Ramage

Archive for February 2004

Magnificent

Sheet music cover, 'A Trip to the Moon' by Clifford V. Baker, 1907

Sheet music cover, ‘A Trip to the Moon’ by Clifford V. Baker, 1907.

poster urging women to work in aeroplane factories during WW1

Poster urging women to work in aeroplane factories during WW1.

Just two images from the hundreds on view in Rosebud’s WW1 and Early Aviation Image Archive.

Read the rest of this entry »

Written by Dave Lovely

February 29, 2004 at 6:10 pm

Posted in Uncategorized

Desperate

Fivizzano, November 6, 1808:

“I am desperate because I find myself almost without black paper.”

The letters of a blind Countess.

“Pellegrino Turri had very personal reasons for developing carbon paper. He fell in love with a young woman, the Countess Carolina Fantoni, who had become blind “in the flower of her youth and beauty” (Adler, 1973), and Turri resolved to build her a machine that would enable her to correspond with her friends (including him) in private. Although the machine he constructed no longer exists, several of the Countess’ letters do, and from her correspondence it is clear that Turri’s machine combined carbon paper and the typewriter in a way that did not become prevalent for another 65 years.”

The passionate early history of carbon paper.

As for typewriters, they’re much more than “four rows of keys and a shift”:

the Scholes and Glidden Type Writer, 1873

In the typewriter we find the irruption of the mechanism in the realm of the word. … The typewriter veils the essence of writing and of the script. It withdraws from man the essential rank of the hand …

Heidegger, Parmenides lectures of 1942-43.

See Richard Polt’s Typology: A Phenomenolgy of Early Typewriters , part of his extensive, and excellent, Classic Typewriter site.

Read the rest of this entry »

Written by Dave Lovely

February 25, 2004 at 9:45 pm

Posted in Uncategorized

Shaking a leg

It remains to be reported that bellona times has ‘collapsed’, undergone a period of ‘restitution’, and ‘built itself up’ again as pseudopodium. I may not understand it, but I know what I like.

Read the rest of this entry »

Written by Dave Lovely

February 21, 2004 at 10:10 pm

Posted in Uncategorized

I like

I like i like, because she likes things like old shops, and old cafés, and old bakeries – which are part of what British life is all about – and also things like Dazzle Ships (undeniable proof that Modern Art saves lives):

H.M.S. Argus

and the work of Abram Games, one of the most innovative modern graphic designers, who designed posters like this:

Join The ATS poster

She also maintains the website for the Twentieth Century Society, the major object of which is “to save from needless destruction or disfigurement, buildings or groups of buildings, interiors and artifacts designed or constructed after 1914”.

Thanks to thingsmagazine.

Read the rest of this entry »

Written by Dave Lovely

February 21, 2004 at 12:10 am

Posted in Uncategorized

Joueuse au Tarbouka

Joueuse au tarbouka

© coll. R. Vergnieux.

From a collection of some 1,300 late 19th century postcards of Egypt at the Centre de Compétence Thématique d’Ausonius at the Université Michel de Montaigne in Bordeaux.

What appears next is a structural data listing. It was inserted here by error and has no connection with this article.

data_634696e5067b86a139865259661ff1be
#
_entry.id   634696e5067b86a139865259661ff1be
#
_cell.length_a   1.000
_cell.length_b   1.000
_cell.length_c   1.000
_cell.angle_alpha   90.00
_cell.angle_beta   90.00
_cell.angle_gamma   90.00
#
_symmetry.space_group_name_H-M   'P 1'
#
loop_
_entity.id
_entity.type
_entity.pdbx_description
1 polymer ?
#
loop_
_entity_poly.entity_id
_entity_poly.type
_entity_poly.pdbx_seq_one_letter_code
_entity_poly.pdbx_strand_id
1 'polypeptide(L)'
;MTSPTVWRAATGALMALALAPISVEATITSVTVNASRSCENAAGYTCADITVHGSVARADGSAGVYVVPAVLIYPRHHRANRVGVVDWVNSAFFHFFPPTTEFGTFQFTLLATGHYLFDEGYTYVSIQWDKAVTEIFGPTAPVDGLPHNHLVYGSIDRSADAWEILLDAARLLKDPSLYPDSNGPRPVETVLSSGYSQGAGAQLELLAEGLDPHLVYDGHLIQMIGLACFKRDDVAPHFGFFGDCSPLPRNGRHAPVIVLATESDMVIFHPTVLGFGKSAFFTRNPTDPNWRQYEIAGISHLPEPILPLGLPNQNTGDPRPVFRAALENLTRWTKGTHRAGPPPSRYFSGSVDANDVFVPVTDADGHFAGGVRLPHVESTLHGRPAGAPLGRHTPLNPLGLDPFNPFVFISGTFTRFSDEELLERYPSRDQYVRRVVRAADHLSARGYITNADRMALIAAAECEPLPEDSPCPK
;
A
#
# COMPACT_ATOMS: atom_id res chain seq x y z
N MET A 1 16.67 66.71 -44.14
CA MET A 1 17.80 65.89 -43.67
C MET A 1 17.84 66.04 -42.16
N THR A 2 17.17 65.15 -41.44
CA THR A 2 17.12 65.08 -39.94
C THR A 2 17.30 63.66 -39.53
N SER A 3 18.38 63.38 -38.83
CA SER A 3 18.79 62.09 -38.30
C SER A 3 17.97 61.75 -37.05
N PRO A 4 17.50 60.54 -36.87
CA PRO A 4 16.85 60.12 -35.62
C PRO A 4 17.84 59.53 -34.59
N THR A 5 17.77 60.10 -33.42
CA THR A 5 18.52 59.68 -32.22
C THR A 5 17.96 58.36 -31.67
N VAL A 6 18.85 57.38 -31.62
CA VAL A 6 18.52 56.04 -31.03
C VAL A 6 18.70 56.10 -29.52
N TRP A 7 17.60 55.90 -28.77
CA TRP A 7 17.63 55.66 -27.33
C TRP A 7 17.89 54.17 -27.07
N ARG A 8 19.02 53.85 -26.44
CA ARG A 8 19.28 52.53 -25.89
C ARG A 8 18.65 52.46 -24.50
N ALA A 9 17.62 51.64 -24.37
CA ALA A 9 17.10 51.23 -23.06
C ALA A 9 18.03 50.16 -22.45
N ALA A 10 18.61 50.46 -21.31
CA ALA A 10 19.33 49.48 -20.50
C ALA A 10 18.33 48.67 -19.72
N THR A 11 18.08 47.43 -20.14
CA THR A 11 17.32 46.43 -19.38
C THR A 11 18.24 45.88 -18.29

(select “Egypte” from the navigation bar, and then “CPA” from the dropdown menu).

Read the rest of this entry »

Written by Dave Lovely

February 19, 2004 at 6:30 pm

Posted in Uncategorized

Here be dragons…

dragons

‘Les Oeuvres d’Ambroise Pare’, Lyon: C. Prost, 1641.

The existence of dragons is documented in this text by the well known surgeon Ambroise Pare (1510 – 1590). The caption on page forty-eight reads:

“Here are represented two types of dragons that kill elephants. The dragons are quite glorious, because by their finesse and malice they defeat elephants which are the strongest animals on earth . . . They lay in wait for the elephants, and suddenly attack them, wrapping themselves around the elephants, tying the elephants’ legs with their tails so they can not walk. Then the dragons stuff their heads in the elephants’ trunks, impeding their breathing. They bite the skin of the elephants which they find most tender, scratch their eyes and suck their blood, so that the elephants die.

Pliny says that there are dragons in Ethiopia that are 10 coudees long [the distance from the elbow to finger tip]. In India some have been found that are 100 coudees long, and some fly so high in the air that they capture flying birds.”

From Seventeenth Century Works at the Mayo Medical Libraries.

Read the rest of this entry »

Written by Dave Lovely

February 18, 2004 at 10:04 pm

Posted in Uncategorized

Graphic Design in America, 1934-1942

From the pages of PM and AD Magazines, on view at The Doctor Leslie Project .

Photograms by G. Kepes, PM Magazine, February-March 1940.

photograms by György Kepes, PM Magazine, February-March 1940.

'Taurus', illustration by Thomas Benrimo,  PM Magazine, January 1936.

illustration by Thomas Benrimo, PM Magazine, January 1936.

Designs for Columbia Records by Alex Steinweiss, AD magazine, June-July 1941.

designs for Columbia Records by Alex Steinweiss, AD magazine, June-July 1941.

Read the rest of this entry »

Written by Dave Lovely

February 15, 2004 at 11:30 pm

Posted in Uncategorized